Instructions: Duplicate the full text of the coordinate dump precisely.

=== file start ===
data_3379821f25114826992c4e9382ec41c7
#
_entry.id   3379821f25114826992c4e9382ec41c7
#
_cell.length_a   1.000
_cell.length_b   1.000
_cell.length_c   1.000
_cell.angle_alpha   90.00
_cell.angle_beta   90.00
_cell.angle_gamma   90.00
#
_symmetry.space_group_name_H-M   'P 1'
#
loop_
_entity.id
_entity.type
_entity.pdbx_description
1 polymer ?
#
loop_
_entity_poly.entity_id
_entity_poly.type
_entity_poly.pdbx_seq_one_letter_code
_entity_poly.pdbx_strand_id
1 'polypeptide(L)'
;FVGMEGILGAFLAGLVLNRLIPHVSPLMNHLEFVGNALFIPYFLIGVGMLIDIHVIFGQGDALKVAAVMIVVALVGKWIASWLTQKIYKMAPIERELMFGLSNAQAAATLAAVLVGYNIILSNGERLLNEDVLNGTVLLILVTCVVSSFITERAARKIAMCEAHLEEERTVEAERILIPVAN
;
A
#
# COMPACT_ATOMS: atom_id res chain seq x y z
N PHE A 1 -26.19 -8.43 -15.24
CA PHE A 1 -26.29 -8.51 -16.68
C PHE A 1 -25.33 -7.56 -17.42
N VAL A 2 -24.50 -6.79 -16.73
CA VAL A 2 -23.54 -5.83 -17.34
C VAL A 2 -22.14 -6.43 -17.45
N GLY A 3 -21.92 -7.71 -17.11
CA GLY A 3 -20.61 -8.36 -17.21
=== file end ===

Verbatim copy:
data_3379821f25114826992c4e9382ec41c7
#
_entry.id   3379821f25114826992c4e9382ec41c7
#
_cell.length_a   1.000
_cell.length_b   1.000
_cell.length_c   1.000
_cell.angle_alpha   90.00
_cell.angle_beta   90.00
_cell.angle_gamma   90.00
#
_symmetry.space_group_name_H-M   'P 1'
#
loop_
_entity.id
_entity.type
_entity.pdbx_description
1 polymer ?
#
loop_
_entity_poly.entity_id
_entity_poly.type
_entity_poly.pdbx_seq_one_letter_code
_entity_poly.pdbx_strand_id
1 'polypeptide(L)'
;FVGMEGILGAFLAGLVLNRLIPHVSPLMNHLEFVGNALFIPYFLIGVGMLIDIHVIFGQGDALKVAAVMIVVALVGKWIASWLTQKIYKMAPIERELMFGLSNAQAAATLAAVLVGYNIILSNGERLLNEDVLNGTVLLILVTCVVSSFITERAARKIAMCEAHLEEERTVEAERILIPVAN
;
A
#
# COMPACT_ATOMS: atom_id res chain seq x y z
N PHE A 1 -26.19 -8.43 -15.24
CA PHE A 1 -26.29 -8.51 -16.68
C PHE A 1 -25.33 -7.56 -17.42
N VAL A 2 -24.50 -6.79 -16.73
CA VAL A 2 -23.54 -5.83 -17.34
C VAL A 2 -22.14 -6.43 -17.45
N GLY A 3 -21.92 -7.71 -17.11
CA GLY A 3 -20.61 -8.36 -17.21